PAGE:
WASHINGTON -- One of Vice President Gore's attempts to improve government -- by erasing a massive backlog of citizenship applications -- produced such confusion that thousands of people became citizens without adequate background checks, the Justice Department says.
The rush to naturalize 1.2 million new citizens in fiscal year 1996 "compromised the integrity" of the process at the Immigration and Naturalization Service, according to a report released Monday by the Justice Department's inspector general.
The report said there is no evidence that the 1996 presidential election motivated the crash program, but at least one official in Gore's government-reinvention office told investigators he felt pressure to have the backlog erased in time for the new citizens to vote in November.
The 684-page report concluded that there was no evidence to support critics' claims that the crash "Citizenship USA" program, a part of Gore's government reinvention effort, was designed to influence the election or "further inappropriate political ends."
About 1.2 million people were given citizenship from October 1995 to September 1996 under the program that eliminated a massive backlog of nearly 500,000 citizenship cases at the Immigration and Naturalization Service. At the time, the waiting period for citizenship was as much as three years.
Critics complained that the rush program was aimed at producing hundreds of thousands of new voters who were likely to vote Democratic in the 1996 presidential election in November. The program succeeded in erasing the backlog by Sept. 31, 1996.
Neither the White House nor officials at the National Performance Review Office -- Gore's government-reinvention operation -- intervened to lower standards or change procedures to get applicants naturalized in time to vote, the report said.
But the National Performance Review Office was aggressively involved in pressing for a speedup of applications at INS early in the program, the report said.
At least one NPR official, Douglas Farbrother, "believed that the (citizenship) program had a deadline that was directly connected to the upcoming election," although others at NPR viewed it as a good government initiative, the report said.
In March 1996, Farbrother raised concerns with Deputy Attorney General Jamie Gorelick and senior INS officials that the program was lagging behind schedule and made his views known to the extent that Gorelick threw him out of his office, according to the investigators.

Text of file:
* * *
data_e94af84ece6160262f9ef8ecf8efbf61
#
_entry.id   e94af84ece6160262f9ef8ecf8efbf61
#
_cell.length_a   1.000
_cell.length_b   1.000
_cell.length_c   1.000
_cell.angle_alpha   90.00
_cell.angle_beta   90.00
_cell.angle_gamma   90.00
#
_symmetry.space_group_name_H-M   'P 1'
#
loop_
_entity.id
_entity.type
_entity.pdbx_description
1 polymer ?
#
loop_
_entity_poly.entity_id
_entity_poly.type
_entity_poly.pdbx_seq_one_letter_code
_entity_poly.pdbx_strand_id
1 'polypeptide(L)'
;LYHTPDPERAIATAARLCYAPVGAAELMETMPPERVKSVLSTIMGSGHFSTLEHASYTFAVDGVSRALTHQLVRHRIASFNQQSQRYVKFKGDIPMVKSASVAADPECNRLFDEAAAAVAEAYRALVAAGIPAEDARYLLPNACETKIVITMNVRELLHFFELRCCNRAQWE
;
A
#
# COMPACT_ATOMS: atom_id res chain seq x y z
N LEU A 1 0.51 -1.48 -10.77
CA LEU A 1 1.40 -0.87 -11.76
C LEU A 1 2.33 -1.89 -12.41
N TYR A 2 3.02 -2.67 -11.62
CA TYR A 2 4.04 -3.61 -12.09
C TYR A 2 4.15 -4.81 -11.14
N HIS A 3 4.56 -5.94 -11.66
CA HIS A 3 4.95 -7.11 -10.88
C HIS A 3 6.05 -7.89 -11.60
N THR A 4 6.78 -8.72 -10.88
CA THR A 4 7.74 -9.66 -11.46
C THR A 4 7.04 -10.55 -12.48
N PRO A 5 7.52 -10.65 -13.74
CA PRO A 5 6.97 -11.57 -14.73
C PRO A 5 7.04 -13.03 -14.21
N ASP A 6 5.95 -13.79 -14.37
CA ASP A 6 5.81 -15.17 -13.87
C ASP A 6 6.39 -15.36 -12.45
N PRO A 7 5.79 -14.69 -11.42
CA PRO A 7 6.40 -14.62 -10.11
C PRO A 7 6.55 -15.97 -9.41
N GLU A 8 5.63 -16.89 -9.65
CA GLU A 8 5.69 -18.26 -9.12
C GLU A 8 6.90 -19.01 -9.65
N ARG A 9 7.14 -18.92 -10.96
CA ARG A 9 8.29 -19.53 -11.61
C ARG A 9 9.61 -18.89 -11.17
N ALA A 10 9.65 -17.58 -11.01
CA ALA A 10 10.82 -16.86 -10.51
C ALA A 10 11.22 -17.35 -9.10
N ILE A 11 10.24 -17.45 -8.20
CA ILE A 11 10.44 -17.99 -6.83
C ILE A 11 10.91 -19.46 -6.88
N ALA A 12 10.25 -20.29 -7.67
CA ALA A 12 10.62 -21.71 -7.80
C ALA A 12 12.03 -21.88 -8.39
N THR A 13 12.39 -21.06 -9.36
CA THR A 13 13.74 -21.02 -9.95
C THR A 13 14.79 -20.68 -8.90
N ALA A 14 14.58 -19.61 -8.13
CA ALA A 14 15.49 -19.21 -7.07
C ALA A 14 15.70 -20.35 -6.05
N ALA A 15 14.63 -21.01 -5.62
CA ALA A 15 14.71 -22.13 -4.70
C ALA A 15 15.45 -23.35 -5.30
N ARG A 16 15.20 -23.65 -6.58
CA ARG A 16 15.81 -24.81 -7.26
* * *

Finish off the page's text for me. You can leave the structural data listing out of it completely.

Farbrother told investigators that he understood that citizenship applicants had to be naturalized in time to register to vote in the November 1996 election and that "this was one motive for the NPR's involvement" in the Citizenship USA program, according to the report.
But the report concluded that while some may have hoped for political benefit, "we did not find evidence that officials of INS or the (Justice) Department adopted this as a goal." After May 1996, the NPR had little involvement in the program, the report said.
Still, the investigators found that the crash program -- which intensified even more after the March meeting in Gorelick's office -- put quantity over quality and "compromised the naturalization process."
The investigation, involving 1,800 interviews and review of 80,000 pages of documents, confirmed media reports at the time that the INS had processed applicants so quickly that in many cases citizenship was granted before the INS received criminal background checks from the FBI.
Investigators found at least 1,300 such cases in Chicago, 2,500 in Los Angeles and nearly 1,000 in Miami. There likely were tens of thousands of cases where applications were approved without complete background checks, according to the investigators. But the report said there was no way to determine how many unqualified individuals might have gained citizenship.
On the Net: Justice Department's inspector general: http://www.usdoj.gov/oig/ighp01.htm
Brainerd Dispatch ©2013. All Rights Reserved.